9.    Do you need any specialty services included in the project? Specialty items would include things such as sound systems, media or security systems, special remote controlled devices such as the Lutron SmartHouse system, specialty plumbing or any other mechanical items that would require the coordination with an outside source to include in the project.

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10.    What is your budget? This is a bit tricky. Some clients feel they need to low-ball the designer thinking that designers always come in over budget.  Some throw out an unrealistic figure with no real intention of spending that much money.  The best advice here is to be honest.  Let your designer know just how much you are comfortable spending.  They can apply it in the best possible way to give you the biggest bang for your buck.  If you have no idea what things cost, again be honest.  A good designer should be able to give you some idea after discussing the scope of the project based on their previous experience.  But before you start handing over any deposits, it’s a wise decision to get all the costs lined up first so there are no surprises.

This will give you an idea of some of the more popular questions that we, as designers, like to know going into a new project.   Of course, you will have questions too and you should ask all of them without reserve.  Having no surprises during or at the end of the job will make the process much more fun and hopefully you will have built a lasting relationship that will follow you and your family through the years ahead.

For more information and tips on finding the right designer, check out my posts: http://retrointeriors.net/news/whos-driving-this-bus
http://retrointeriors.net/news/the-last-supper

Home Automation-Creating A Smart House

So you’ve just built a new home and you’re ready to drop the veil of secrecy and show it off.  Unfortunately, you weren’t planning on it being tonight and, as luck would have it, you’re not alone in the car as you head towards home.  You begin to imagine having your guests wait outside while you go in and turn on the lights, music and AC to make sure it gives the  perfect impressions when they enter.  Then you remember that you installed a home automation system and dig out your iphone while you’re driving.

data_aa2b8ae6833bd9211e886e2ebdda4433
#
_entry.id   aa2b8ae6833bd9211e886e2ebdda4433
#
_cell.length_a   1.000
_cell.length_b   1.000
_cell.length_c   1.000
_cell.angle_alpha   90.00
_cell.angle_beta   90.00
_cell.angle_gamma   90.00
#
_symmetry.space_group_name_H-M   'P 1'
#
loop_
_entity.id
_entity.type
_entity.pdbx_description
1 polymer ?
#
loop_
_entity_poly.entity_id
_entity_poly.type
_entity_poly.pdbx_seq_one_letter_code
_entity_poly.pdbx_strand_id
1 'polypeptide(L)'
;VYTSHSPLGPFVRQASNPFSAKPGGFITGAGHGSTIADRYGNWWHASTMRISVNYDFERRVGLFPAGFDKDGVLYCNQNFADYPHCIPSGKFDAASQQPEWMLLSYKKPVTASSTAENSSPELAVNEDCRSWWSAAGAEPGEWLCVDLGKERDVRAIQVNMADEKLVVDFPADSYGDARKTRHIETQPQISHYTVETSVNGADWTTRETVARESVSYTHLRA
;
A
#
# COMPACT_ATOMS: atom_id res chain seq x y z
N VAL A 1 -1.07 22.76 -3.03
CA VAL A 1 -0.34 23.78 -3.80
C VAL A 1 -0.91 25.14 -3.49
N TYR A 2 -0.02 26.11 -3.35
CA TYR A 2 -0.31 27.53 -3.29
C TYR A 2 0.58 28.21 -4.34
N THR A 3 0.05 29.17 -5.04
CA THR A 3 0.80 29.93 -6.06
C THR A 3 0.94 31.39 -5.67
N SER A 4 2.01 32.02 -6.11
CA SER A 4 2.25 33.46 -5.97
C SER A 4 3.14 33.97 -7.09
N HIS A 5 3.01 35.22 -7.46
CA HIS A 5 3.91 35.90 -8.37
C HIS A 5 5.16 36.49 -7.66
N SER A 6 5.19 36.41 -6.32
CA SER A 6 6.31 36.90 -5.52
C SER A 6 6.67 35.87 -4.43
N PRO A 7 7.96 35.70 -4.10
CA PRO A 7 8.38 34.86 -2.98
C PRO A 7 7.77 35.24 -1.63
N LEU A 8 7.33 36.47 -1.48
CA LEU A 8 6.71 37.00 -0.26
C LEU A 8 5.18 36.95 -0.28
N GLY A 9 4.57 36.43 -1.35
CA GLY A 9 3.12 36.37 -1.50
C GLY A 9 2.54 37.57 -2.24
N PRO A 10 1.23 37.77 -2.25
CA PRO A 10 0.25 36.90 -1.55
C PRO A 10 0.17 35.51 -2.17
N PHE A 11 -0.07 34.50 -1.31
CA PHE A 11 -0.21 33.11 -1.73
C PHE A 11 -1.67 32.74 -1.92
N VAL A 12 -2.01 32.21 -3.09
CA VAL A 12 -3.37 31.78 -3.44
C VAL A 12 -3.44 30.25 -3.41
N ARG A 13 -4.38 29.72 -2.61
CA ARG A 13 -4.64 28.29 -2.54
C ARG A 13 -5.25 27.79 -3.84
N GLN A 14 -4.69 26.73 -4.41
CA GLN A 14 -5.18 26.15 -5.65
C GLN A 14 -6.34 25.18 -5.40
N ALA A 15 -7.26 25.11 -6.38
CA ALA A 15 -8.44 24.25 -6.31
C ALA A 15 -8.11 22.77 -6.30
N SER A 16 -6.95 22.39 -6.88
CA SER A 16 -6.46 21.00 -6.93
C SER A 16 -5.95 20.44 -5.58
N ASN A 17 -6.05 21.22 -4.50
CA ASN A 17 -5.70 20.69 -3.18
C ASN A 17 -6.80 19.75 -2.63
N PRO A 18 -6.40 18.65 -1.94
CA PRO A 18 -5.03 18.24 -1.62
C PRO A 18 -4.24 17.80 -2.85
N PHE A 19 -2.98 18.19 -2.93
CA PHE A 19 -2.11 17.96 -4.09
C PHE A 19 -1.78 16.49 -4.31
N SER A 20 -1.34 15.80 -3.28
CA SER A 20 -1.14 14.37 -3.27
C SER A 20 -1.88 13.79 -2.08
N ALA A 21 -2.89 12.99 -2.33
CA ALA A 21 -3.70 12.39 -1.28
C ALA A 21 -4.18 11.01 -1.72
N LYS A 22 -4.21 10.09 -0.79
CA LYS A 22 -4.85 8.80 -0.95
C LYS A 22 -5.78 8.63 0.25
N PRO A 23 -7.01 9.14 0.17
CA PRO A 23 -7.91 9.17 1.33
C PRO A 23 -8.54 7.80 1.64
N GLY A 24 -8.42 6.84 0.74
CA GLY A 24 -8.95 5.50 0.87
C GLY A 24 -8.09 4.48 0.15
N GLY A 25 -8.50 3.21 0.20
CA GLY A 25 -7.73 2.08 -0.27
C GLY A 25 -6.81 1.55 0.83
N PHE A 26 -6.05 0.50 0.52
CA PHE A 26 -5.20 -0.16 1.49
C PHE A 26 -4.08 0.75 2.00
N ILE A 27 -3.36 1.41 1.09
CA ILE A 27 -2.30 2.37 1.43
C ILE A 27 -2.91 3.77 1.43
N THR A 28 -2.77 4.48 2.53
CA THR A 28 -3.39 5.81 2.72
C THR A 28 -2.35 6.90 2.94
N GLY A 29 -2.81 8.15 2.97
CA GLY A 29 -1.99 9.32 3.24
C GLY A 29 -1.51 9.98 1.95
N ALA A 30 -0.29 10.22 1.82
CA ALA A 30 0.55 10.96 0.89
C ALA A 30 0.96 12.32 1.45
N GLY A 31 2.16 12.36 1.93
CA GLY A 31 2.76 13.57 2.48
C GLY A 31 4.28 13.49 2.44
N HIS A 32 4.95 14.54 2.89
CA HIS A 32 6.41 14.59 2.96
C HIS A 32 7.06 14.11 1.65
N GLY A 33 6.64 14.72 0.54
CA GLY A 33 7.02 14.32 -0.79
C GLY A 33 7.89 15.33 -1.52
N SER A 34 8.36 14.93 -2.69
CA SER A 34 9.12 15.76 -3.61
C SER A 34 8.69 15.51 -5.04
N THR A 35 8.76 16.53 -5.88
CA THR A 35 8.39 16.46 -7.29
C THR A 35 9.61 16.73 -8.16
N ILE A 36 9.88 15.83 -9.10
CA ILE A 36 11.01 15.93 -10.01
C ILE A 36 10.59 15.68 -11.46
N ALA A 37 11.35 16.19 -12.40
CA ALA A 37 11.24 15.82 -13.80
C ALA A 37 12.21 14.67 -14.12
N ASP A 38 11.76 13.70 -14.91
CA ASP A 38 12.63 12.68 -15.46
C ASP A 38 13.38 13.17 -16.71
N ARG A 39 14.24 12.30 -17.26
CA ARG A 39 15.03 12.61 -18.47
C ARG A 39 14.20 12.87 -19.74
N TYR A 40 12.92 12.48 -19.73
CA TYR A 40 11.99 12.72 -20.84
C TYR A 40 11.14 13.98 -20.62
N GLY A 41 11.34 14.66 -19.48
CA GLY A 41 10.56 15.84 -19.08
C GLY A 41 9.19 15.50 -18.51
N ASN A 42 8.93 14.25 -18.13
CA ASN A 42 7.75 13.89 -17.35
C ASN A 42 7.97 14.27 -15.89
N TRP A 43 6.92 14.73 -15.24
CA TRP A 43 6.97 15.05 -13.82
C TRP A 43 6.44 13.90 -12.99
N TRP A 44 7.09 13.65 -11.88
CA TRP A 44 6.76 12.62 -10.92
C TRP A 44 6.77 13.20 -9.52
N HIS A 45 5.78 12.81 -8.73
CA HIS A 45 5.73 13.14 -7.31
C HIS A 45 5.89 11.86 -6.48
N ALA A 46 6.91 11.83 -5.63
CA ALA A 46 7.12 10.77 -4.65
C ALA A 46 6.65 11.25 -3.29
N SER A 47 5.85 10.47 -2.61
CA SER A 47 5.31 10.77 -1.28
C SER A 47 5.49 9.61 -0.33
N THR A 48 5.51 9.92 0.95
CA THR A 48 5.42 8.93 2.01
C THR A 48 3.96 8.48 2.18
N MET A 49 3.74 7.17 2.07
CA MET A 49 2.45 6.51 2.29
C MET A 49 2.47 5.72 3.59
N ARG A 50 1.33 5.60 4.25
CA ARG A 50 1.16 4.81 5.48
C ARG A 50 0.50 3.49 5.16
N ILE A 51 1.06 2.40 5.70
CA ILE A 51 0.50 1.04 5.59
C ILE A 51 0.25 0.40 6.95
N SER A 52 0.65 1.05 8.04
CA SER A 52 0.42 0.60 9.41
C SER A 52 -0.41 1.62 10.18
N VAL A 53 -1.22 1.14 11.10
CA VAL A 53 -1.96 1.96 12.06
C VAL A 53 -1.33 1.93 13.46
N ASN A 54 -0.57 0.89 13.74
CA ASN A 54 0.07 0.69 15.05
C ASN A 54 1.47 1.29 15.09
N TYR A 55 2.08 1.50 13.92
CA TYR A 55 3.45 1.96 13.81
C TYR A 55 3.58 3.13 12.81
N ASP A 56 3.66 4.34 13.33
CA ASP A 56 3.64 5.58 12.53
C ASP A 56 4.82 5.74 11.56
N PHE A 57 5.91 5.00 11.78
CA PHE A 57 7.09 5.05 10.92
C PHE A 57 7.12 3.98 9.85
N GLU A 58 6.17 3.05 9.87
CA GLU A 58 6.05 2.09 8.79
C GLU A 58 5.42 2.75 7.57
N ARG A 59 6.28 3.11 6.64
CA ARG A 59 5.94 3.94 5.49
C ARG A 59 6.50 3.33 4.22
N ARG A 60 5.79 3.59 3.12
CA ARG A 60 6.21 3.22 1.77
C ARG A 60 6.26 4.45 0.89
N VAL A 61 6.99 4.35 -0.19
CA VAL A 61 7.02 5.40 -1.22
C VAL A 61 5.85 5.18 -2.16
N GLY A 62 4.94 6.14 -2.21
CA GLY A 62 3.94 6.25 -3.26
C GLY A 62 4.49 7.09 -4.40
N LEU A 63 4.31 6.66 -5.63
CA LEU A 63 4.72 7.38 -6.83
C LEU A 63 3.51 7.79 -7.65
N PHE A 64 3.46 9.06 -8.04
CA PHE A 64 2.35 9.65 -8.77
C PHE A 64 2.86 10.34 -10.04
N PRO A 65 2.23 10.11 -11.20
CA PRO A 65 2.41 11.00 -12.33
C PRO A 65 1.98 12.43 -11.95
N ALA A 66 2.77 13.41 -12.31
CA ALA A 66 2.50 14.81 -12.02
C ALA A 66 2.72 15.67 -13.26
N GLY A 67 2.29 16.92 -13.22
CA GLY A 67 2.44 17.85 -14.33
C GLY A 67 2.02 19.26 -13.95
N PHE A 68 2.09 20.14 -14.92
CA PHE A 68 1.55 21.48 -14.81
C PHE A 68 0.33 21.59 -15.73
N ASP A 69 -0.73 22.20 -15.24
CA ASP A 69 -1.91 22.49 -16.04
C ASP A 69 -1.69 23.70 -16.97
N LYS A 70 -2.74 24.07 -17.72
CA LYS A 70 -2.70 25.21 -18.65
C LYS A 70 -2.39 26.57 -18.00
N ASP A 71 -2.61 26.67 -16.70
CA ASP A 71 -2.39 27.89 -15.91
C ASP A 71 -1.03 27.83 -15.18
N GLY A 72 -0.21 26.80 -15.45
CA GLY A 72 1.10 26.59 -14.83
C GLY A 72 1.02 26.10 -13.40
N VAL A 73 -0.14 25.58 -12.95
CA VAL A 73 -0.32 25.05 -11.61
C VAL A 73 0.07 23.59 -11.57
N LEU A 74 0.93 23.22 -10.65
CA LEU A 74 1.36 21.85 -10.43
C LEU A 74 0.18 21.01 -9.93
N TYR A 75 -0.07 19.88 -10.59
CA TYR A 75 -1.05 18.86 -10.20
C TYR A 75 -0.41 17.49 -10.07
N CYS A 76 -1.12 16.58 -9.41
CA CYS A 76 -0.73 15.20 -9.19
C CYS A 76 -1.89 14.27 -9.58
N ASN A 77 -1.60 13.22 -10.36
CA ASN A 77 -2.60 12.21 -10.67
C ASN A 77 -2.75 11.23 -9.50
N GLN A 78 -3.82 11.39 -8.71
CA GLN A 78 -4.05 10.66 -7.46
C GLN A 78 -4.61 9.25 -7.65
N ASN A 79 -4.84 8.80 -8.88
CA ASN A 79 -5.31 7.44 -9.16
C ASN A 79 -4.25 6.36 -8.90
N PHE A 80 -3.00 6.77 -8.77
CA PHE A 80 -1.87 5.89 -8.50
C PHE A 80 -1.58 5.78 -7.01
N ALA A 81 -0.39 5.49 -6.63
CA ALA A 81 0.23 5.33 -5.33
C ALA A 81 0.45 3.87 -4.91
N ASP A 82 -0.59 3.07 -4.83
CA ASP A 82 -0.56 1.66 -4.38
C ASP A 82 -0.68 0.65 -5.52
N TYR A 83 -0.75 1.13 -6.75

A push of the button and everything is set.  The shades are raised, the lights are all turned on to your favorite setting in all the different rooms, the music is playing your favorite tunes, the AC is cooling down the interior and the landscape and house are illuminated worthy of a magazine cover.   Suddenly your anxiety turns to pride as you pull in the driveway.

This scenario could play out in many different ways.  Like waiting at the airport wondering if you set your alarm, or lying in bed at night wondering if you shut off all the lights downstairs, etc.   For those who like having more order and control in their daily lives while being environmentally conscious, conveniences like a smart home make a lot of sense.

What was once only a techno-fantasy has made its way to the mainstream homeowner.  But a smart home system is no small feat of engineering.  It’s a very sophisticated, highly computerized home automation system.  In order to customize a home to connect to the system, each component must be directly connected to the main interface.  This includes outlets, phone, cable, sound system, security system, air conditioner/heating systems, window shades, landscape lighting,  ceiling fans, etc.  While it’s possible to remodel a home to accommodate a home automation system, it can be a costly venture.  For this reason, some companies now offer infrared remotes for some household items but they have limited flexibility.  For most customers, it makes more sense to install a smart home system while a home is under construction so the wiring can be done before the walls are finished.